"To come now to particulars, we may readily see from its very texture that it must needs have been woven on a heavenly loom. Only too obvious is the remark that the very subject matter of the chief transaction recorded in these twelve verses would be sufficient in and by itself to preclude the suspicion that these twelve verses are a spurious addition to the genuine Gospel.
And then we note how entirely in St. John's manner is the little explanatory clause in verse 6: 'This they said, tempting Him, that they might have to accuse him.'
We are struck besides by the prominence given in verses 6 and 8 to the act of writing, allusions to which are met with in every work of the last Evangelist.
It does not of course escape us how utterly beyond the reach of a Western interpolator would have been the insertion of the article τον so faithfully retained to this hour before λιθον in verse 7.
On completing our survey, as to the assertions that the Pericope de Adultera... "...has no right to a place in the text of the four Gospels," - and is "...clearly a Western interpolation, though not Western of the earliest type" (whatever that may mean), and so forth:
We can but suspect that the authors [Westcott & Hort] very imperfectly realize the difficulty of the problem with which they have to deal."
- Burgon, The Causes of Corruption..., Appendix 1, pp.232-265
Burgon now summarizes the situation in terms that are loud and clear:
"- the man who is of opinion that the incident of the Woman Taken in Adultery (filling 12 verses), 'presents serious differences from the diction of St. John's Gospel,' ...- treats it as 'an insertion in a comparatively late Western text' and declines to retain it even within brackets, on the ground that it '...would fatally interrupt' the course of the narrative if suffered to stand: ...such an one is not entitled to a hearing when he talks about 'the ring of genuineness'.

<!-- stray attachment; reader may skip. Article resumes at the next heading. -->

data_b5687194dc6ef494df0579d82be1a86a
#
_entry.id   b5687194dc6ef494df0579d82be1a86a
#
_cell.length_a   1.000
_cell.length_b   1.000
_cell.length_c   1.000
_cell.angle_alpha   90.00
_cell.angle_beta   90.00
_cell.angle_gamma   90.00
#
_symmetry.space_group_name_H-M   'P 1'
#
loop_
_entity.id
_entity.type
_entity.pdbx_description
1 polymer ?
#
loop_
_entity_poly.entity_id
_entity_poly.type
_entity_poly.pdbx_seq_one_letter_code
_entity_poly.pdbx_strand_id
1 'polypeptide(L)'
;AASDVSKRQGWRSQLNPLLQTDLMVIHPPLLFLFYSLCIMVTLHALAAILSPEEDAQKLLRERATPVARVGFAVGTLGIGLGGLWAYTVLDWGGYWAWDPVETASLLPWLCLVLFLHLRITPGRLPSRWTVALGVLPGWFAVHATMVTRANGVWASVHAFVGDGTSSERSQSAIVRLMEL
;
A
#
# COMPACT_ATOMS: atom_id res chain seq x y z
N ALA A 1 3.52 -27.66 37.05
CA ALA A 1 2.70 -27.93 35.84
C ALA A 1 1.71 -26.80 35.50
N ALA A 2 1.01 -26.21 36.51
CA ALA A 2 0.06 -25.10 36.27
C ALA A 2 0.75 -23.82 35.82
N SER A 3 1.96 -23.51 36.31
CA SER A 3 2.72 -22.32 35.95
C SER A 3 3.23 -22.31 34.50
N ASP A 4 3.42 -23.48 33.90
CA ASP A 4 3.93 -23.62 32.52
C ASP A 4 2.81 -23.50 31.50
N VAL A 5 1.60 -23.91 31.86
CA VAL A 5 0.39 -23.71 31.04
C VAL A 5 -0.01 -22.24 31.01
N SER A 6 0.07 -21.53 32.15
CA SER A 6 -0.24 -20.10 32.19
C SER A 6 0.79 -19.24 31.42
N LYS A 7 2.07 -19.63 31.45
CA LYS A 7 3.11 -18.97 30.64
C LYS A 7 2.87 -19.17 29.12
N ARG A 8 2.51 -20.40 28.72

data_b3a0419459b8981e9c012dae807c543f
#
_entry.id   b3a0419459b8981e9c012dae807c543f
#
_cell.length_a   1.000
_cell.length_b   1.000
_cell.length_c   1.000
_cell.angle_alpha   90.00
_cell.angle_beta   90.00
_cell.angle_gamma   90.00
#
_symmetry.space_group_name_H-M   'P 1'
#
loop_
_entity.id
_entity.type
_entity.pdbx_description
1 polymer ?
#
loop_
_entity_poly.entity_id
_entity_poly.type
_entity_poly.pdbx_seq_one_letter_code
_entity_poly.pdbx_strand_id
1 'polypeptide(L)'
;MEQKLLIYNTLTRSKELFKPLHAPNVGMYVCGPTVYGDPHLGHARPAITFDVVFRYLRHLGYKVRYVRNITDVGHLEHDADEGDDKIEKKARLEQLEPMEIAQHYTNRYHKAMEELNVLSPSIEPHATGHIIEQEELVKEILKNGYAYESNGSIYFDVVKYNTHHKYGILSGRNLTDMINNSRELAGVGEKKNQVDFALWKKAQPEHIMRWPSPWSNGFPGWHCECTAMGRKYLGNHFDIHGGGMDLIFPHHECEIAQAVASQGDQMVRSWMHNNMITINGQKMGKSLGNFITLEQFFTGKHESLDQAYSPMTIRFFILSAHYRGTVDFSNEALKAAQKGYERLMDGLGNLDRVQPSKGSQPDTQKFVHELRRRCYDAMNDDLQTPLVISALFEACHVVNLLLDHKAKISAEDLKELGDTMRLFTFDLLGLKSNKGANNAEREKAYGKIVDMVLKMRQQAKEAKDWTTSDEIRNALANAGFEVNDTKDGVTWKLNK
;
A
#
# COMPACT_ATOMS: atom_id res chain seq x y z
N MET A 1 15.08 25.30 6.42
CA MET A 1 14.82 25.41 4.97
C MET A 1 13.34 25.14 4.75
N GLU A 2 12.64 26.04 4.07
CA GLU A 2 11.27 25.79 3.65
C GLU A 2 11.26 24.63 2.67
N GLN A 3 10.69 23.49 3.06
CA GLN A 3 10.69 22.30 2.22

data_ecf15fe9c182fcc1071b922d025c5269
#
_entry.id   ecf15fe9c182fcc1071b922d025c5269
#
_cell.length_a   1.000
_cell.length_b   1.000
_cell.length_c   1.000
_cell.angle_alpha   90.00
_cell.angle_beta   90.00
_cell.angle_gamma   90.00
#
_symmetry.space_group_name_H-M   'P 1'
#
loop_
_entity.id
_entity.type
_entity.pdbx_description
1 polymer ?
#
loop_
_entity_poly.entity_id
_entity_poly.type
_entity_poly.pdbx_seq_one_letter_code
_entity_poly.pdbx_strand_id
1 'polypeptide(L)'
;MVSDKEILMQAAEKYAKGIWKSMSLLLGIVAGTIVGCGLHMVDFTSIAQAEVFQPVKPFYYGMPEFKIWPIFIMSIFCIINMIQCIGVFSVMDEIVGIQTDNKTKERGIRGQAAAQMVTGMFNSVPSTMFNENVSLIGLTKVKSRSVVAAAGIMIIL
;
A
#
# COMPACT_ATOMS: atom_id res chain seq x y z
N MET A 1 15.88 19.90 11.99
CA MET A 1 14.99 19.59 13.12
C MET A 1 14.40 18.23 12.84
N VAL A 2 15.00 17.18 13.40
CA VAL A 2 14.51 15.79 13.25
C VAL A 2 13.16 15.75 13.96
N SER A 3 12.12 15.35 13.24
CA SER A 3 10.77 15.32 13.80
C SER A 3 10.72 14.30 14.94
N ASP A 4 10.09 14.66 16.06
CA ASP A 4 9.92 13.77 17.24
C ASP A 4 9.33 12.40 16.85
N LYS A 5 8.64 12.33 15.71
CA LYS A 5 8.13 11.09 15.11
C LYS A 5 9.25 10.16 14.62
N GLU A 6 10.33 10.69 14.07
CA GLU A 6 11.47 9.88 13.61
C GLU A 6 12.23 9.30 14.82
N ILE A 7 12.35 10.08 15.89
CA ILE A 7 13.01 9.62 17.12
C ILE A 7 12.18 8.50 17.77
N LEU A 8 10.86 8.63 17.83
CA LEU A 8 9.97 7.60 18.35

He [Hort] has already effectually put himself out of court. He has convicted himself of a natural infirmity of judgment, - has given proof that he labours under a peculiar Critical inaptitude for this department of enquiry, - which renders his decrees nugatory, and his opinions worthless."
- Burgon, Revision Revised, p. 309-310
Here Burgon wholly dismisses the allegedly negative 'internal evidence' re: authorship and authenticity (i.e., vocab., style)
In this, even S.P. Tregelles agreed here with Burgon, stating that if the manuscript evidence supported the passage, the supposed 'internal' questions were insubstantial and posed no serious difficulty. We must leave Tregelles' failure to properly evaluate the textual evidence to another article. His judgment of the internal evidence remains sound:
"I do not rest at all on [i.e., bother with] the internal difficulties connected with this passage, on the supposition that it is genuine Scripture; because, if it had been sufficiently attested, they would not present anything insurmountable. The peculiarities of the language are indeed remarkable, and very unlike anything else in St. John's Gospel; but to this it might be said, that the copies differ so much that it is almost impossible to judge what the true phraseology is. Perhaps the difficulties in the passage have been over-estimated: at least we have no reason to conjecture that any omitted it on account of such difficulties..."
- S.P. Tregelles, An Account..., pp.236-243
Tregelles on PA < - - Click here.
Tregelles quite insightfully notes that the ancients found nothing "non-Johannine" in this passage, and they were naturally better adepts at their own language and times than modern critics.
But here Burgon has gone a step further, and uses the evidence of the manuscripts themselves, to evaluate the textual critics, in a quite reasonable about-face.
This throws the whole enterprise of 'reconstructing' the text open to a frank investigation of both the qualifications of critics, and also of the right to alter the Sacred Scriptures.